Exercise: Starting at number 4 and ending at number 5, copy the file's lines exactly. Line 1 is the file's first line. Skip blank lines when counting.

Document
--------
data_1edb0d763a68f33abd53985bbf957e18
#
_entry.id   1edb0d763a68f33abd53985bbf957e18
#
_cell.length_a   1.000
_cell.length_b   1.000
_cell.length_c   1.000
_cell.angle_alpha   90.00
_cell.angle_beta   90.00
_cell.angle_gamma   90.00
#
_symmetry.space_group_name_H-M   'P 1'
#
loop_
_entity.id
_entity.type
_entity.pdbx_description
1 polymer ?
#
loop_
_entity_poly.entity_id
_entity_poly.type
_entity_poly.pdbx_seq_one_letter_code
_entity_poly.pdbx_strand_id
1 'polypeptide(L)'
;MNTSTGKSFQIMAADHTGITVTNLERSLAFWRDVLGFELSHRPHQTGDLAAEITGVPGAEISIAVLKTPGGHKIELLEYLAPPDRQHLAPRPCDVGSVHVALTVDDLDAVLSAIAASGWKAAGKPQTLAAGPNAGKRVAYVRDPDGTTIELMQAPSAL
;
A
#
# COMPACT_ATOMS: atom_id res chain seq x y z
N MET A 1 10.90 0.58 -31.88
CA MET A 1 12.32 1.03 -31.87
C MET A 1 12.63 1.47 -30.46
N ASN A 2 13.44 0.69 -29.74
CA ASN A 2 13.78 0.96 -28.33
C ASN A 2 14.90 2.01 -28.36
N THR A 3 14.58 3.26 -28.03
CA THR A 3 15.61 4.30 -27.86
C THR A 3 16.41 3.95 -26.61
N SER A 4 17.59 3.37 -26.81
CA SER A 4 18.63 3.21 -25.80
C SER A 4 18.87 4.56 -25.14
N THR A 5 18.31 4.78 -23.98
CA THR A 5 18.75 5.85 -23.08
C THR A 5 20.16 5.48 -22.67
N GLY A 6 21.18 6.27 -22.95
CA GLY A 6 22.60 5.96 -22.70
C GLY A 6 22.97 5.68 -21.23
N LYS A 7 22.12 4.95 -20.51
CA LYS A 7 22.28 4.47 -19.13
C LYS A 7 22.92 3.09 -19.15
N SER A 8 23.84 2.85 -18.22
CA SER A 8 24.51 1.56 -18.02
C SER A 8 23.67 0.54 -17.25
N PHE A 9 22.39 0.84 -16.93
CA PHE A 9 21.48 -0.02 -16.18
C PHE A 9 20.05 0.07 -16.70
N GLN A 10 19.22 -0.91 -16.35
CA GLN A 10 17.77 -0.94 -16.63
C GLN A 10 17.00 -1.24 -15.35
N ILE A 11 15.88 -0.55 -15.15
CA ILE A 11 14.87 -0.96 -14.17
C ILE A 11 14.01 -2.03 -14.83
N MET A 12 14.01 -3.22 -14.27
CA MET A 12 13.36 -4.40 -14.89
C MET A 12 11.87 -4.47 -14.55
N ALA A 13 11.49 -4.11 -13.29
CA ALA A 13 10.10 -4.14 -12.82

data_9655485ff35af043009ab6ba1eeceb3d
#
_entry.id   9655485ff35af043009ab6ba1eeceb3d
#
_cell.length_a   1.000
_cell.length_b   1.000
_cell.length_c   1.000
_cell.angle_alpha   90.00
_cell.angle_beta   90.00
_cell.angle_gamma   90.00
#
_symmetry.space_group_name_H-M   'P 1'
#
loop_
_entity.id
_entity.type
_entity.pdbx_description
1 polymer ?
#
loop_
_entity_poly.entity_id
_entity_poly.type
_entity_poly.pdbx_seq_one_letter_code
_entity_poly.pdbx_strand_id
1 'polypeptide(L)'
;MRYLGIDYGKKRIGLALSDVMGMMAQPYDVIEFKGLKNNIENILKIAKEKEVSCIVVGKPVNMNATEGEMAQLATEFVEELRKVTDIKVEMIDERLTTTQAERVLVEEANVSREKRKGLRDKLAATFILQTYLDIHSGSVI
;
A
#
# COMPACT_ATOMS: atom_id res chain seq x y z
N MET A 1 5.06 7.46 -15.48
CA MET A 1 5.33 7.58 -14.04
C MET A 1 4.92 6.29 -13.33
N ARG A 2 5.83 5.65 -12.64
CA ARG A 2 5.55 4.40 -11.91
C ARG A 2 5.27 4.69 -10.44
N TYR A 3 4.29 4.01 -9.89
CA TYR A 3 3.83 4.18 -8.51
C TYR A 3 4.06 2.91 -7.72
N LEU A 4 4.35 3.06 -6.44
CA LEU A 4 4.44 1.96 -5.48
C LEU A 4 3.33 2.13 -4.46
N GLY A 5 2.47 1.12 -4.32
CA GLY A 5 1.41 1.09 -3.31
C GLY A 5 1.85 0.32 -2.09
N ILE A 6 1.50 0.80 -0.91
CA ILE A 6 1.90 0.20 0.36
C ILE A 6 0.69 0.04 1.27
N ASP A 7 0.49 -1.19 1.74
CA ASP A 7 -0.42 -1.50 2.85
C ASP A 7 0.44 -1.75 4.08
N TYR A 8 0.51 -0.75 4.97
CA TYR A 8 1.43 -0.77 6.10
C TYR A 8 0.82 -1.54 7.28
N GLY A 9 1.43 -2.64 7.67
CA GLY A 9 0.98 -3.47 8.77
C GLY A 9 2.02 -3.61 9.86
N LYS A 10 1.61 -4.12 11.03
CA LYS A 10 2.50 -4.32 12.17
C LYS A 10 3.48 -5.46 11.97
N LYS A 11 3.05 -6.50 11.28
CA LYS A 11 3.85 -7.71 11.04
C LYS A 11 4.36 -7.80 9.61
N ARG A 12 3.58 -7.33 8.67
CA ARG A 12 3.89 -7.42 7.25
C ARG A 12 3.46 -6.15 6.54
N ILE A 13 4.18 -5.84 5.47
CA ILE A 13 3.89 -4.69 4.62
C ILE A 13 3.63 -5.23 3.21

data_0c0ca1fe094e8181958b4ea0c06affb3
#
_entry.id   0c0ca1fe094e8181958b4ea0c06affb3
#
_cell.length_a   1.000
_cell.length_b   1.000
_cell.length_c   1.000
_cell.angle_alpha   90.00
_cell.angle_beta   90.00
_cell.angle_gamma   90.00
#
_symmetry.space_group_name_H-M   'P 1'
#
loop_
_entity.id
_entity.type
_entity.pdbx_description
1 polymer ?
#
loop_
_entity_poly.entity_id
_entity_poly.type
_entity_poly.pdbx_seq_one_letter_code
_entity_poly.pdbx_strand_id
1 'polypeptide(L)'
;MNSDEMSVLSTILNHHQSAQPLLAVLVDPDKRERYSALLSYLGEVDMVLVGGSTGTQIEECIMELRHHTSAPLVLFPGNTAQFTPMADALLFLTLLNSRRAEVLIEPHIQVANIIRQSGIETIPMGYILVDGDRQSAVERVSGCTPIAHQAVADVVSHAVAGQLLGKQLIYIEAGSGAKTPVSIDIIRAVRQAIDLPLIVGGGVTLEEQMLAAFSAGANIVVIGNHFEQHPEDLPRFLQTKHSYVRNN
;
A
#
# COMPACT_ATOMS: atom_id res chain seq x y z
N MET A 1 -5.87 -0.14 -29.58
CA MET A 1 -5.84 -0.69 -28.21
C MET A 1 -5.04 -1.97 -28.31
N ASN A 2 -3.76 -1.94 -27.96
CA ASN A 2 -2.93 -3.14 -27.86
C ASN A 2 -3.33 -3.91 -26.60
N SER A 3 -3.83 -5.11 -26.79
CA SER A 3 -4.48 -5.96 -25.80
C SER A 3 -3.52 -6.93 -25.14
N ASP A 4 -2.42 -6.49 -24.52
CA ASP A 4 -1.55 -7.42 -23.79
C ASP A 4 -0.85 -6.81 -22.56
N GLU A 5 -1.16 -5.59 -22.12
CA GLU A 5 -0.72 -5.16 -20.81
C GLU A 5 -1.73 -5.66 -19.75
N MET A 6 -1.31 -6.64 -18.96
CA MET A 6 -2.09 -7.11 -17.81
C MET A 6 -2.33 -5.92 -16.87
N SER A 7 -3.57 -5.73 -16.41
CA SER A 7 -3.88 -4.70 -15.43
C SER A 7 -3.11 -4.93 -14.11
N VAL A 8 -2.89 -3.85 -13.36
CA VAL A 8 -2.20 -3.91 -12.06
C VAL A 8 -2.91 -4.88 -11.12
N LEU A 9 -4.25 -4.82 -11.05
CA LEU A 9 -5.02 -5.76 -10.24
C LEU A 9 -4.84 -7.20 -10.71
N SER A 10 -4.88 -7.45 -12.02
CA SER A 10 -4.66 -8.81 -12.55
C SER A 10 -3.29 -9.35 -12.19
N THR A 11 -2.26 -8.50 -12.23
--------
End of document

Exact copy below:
#
_cell.length_a   1.000